course. Students may use the microcomputers at Athabasca University in
Athabasca or at the Learning Centres in Edmonton or Calgary.
Several areas of Psychology 387 are
password-protected. When you go to one of these areas, you will be
asked for a username and password. The username is your student ID and
the password is the same one you use to access myAU.
The Psychology 387 main page provides access to other
resources that complement the required course materials. For example,
you can connect to the Athabasca University
Psychology Resources (AUPR) page, Writing
Skills links, the Athabasca University Library
online resources, and the Centre
for Psychology home page.
When you take the quizzes over the Internet, please simulate exam
conditions by answering the questions without using notes or the
textbook. Using this method will give you an accurate indication of
how well you have learned and how prepared you are to take the
exam. In the past, students who have consulted their notes and the
text on the quizzes have been dismayed to learn that they fail or do
poorly on the exam. Don't let this happen to you. Because the exam is
50% of your course grade, your study and quiz-taking practices should
be focused on the exam. One way to achieve this focus is to avoid
using your notes and the textbook when taking the quizzes.
If you have problems with the academic content of the course,
please contact your course tutor. If you have a problem operating the
computer system, please ensure that you have read the appropriate
documentation. If you continue to have difficulties, please contact
the Athabasca University Helpdesk at 1-800-788-9041, ext. 6405, during
business hours (8:30 a.m. to 4:30 p.m., Monday to Friday (MST or
MDT)). If you call outside business hours, leave a message and a phone
number at which you can be reached during the next business day. Note
that the Helpdesk staff can provide suggestions for solving your
problem, but the problem may be beyond their control. If a computer
system fails you, you can take unit quizzes over the telephone with
Using the Study Guide
The Study Guide consists of a set of study
objectives and questions for each of the seven units in the
course. Quiz questions and final exam items will be based on the
material covered by the study questions in the Study Guide. It is essential that you know the
answers to all the study questions in each unit. The conceptual
exercises in the Study Guide are also very
important. These exercises consist of examples and non-examples of the
main concepts in each unit. Your task on these exercises is one of two
things: to identify whether the illustration is an example of a
specified concept and explain why or why not, or to name the concept
illustrated and explain why it qualifies as an example.
All quiz and exam items will pertain to material covered in the
study questions or conceptual exercises. In some cases this material
will not be found in the reading assignments, so you must read the Study Guide and do the exercises in it to do well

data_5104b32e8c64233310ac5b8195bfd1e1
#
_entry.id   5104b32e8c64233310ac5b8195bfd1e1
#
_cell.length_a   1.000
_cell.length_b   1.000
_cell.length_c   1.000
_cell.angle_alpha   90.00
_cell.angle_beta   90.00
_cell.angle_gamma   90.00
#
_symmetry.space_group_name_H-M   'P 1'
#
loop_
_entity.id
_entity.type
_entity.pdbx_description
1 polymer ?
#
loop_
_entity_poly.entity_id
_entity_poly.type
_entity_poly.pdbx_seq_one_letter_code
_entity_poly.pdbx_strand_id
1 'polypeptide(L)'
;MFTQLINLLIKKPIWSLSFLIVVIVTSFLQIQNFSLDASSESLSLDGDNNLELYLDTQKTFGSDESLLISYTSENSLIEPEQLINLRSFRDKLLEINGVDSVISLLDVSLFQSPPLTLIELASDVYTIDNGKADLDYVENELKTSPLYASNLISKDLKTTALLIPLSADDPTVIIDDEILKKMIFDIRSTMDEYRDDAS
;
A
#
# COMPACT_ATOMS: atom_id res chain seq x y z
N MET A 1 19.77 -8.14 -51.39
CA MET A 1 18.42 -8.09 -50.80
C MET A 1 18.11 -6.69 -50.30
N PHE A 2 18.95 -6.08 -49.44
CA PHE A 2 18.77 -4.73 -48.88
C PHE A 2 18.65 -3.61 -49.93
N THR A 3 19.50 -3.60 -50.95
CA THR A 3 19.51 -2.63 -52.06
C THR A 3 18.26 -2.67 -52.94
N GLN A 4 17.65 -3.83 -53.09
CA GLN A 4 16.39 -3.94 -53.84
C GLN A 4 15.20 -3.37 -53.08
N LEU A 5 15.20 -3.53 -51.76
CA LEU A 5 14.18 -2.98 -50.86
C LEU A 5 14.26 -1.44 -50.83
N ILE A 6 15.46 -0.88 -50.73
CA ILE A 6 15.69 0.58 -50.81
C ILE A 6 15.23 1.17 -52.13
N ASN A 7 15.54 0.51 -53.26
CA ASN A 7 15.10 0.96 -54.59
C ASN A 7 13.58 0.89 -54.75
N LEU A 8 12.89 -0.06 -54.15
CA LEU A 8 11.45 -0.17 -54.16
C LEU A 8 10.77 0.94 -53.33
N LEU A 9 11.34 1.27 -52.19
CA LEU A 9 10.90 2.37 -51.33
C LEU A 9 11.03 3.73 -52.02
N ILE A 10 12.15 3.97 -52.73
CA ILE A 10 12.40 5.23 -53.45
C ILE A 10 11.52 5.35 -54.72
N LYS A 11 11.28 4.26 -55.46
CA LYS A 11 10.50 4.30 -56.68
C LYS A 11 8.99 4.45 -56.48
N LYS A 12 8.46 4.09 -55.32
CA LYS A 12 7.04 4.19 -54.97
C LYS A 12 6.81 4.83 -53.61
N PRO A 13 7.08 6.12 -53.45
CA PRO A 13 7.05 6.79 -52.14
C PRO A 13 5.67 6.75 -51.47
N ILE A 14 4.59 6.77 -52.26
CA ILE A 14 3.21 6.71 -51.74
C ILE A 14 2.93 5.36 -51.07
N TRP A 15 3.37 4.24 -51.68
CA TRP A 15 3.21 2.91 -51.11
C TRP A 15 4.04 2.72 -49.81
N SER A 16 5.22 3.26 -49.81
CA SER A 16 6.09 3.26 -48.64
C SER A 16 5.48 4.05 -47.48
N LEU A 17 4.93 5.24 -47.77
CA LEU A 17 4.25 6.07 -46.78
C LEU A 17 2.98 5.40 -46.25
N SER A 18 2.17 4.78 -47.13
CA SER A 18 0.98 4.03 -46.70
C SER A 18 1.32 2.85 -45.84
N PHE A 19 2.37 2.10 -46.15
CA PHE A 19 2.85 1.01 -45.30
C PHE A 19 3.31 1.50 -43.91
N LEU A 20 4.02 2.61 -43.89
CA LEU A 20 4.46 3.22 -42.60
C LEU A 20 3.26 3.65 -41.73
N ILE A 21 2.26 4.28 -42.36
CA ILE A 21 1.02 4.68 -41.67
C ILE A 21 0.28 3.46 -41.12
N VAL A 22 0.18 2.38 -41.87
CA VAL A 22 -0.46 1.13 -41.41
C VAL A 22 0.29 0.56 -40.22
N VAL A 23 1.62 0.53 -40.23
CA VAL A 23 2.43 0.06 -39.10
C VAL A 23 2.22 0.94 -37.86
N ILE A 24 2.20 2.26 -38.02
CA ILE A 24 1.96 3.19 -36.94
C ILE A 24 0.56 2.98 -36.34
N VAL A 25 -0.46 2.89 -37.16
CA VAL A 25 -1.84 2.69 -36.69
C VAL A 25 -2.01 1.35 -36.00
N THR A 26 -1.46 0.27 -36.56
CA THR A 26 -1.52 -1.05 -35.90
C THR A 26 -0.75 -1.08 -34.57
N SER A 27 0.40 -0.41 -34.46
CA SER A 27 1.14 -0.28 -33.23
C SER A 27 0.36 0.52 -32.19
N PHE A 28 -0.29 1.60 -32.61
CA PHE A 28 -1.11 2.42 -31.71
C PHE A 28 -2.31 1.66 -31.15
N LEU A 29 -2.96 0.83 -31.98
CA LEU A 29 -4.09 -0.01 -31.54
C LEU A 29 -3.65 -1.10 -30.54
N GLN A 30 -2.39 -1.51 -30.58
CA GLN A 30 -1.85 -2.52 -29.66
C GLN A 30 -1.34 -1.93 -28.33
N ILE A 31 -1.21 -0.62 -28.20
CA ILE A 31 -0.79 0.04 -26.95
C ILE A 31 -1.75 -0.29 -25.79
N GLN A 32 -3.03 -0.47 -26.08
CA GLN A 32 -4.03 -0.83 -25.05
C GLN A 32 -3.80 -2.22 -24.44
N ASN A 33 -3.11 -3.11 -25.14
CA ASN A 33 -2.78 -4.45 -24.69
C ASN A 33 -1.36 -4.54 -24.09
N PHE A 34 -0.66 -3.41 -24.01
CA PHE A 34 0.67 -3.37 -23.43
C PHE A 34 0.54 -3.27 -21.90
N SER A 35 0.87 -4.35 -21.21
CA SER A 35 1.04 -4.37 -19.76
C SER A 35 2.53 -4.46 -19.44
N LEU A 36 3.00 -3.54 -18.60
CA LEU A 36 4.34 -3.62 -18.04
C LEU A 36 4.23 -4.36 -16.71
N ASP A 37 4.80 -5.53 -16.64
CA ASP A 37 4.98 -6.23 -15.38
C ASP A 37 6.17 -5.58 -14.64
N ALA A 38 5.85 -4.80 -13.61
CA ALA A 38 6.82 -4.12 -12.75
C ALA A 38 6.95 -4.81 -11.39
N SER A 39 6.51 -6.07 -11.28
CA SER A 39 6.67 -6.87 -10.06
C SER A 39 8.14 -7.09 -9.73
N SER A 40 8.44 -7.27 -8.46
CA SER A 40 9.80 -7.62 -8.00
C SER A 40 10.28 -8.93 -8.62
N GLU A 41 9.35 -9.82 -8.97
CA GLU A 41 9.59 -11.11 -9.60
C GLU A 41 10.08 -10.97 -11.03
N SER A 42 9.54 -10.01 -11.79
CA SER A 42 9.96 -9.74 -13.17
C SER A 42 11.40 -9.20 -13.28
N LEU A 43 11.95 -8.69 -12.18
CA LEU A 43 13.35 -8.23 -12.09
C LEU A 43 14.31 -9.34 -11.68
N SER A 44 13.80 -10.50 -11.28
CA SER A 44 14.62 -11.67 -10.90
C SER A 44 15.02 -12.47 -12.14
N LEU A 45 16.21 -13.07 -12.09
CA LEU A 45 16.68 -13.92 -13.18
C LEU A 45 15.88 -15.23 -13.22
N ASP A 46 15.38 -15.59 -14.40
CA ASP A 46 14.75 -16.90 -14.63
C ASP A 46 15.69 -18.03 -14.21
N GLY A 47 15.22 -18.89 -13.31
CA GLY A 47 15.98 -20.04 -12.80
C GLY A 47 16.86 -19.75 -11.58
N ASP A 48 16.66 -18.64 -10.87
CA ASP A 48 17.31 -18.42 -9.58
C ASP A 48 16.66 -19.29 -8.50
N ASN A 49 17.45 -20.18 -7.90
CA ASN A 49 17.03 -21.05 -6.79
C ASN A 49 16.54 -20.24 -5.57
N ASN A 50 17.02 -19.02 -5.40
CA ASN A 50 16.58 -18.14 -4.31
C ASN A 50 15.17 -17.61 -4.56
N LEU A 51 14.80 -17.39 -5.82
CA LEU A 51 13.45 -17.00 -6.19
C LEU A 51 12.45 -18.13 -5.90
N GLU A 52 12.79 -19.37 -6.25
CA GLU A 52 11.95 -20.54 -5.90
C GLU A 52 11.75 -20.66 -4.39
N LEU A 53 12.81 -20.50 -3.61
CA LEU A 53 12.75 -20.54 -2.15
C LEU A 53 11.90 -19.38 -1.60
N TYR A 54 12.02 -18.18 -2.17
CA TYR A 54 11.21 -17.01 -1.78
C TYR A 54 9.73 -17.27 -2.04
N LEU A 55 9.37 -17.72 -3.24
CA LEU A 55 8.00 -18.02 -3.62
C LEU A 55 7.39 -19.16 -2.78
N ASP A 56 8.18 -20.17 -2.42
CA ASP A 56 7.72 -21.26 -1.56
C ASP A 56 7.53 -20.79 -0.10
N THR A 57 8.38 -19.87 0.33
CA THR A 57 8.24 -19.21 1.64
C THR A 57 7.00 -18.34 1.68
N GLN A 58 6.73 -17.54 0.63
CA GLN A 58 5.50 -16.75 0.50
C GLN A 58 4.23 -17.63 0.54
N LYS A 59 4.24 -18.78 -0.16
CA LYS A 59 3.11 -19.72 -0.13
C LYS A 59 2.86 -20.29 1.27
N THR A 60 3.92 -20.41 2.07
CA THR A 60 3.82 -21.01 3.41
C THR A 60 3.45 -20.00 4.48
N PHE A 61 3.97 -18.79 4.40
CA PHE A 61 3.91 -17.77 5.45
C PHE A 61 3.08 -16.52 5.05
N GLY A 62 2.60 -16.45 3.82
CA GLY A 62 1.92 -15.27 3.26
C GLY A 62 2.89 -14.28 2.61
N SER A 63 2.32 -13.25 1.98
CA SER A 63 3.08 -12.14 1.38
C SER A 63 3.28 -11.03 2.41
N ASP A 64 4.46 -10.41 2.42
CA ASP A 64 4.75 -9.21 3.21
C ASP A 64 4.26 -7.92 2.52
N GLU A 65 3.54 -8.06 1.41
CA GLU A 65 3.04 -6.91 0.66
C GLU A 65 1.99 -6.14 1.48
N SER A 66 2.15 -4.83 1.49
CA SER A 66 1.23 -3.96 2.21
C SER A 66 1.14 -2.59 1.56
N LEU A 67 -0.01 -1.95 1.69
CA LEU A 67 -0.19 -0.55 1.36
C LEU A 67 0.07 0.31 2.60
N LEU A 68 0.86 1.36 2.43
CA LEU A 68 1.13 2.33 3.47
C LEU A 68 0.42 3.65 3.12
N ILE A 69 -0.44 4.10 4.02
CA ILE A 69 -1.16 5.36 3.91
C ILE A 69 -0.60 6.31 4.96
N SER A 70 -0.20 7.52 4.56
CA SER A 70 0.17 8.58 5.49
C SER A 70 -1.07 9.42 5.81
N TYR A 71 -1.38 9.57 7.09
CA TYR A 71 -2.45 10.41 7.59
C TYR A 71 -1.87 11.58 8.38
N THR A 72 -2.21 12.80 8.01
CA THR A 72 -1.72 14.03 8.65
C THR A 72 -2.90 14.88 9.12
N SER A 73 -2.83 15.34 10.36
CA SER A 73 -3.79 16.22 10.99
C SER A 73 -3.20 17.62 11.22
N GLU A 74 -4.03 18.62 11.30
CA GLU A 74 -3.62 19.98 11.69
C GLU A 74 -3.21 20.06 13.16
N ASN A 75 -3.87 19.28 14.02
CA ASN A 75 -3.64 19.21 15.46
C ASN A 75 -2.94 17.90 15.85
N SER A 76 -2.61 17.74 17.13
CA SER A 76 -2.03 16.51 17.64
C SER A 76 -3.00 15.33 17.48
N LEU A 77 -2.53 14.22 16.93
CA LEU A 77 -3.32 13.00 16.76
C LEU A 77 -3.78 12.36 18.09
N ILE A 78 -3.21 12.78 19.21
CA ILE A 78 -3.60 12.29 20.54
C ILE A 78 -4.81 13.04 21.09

in this course.
The following hints will help you to complete Psychology
Establish a habit of weekly study. Block out a time
specifically devoted to this course. About ten hours per week
should be adequate, based on the study schedule provided in your
Find a special place for study. If possible, choose an area
that has minimal interruptions during study hours.
Maintain regular contact with your course tutor. Your tutor
is there to provide guidance and support throughout the
course. Your tutor is only as far away as your telephone.
Use the study questions in an active manner:
First: Read through the questions to get an
idea of the key points.
Second: Read the article or chapter straight
through without attempting to answer any of the study
questions. Try to get an overall understanding of what the
author is saying.
Third: Go back and try to answer each study
question by reviewing what you have just read.
Read actively, not passively. Participate in what is
When your attention lapses, stop reading. You are wasting
your time if you continue reading without paying close attention to
the material. So, when you cannot read actively any more, stop and
take a break.
As you work through a section of an assigned reading, stop,
and, in your own words, try to remember the important points. If
you cannot remember, reread. Often just recalling the points and
writing them down is better than simply recalling. Finish by
checking with the text.
When you are unable to understand a point in a reading or
question, write it down and discuss it the next time you contact
Read with a pencil or a highlighter in your hand, and mark
key words and concepts. Do not be afraid to write in the book. It
is your book and you can do with it as you wish. Athabasca
University intentionally provides generous margins for this
The final grade in Psychology 387 will be based on your
performance on seven unit quizzes, one tutor-marked assignment and a
final exam. Your performance on the quizzes will account for 42% of
your final grade (seven quizzes at 6% each), your tutor-marked
assignment will account for 8% of your grade, and your performance on
the final exam will account for the remaining 50% of your grade.
The following is an explanation of each evaluation device:
Once you have finished studying the material in a unit, go to the
Psychology 387 website (http://psych.athabascau.ca/html/Psych387/)
and select the Take a Quiz link in the left column. Fill in
the required information, making sure to enter your student number and
the name of your assigned course tutor (named in the tutor letter you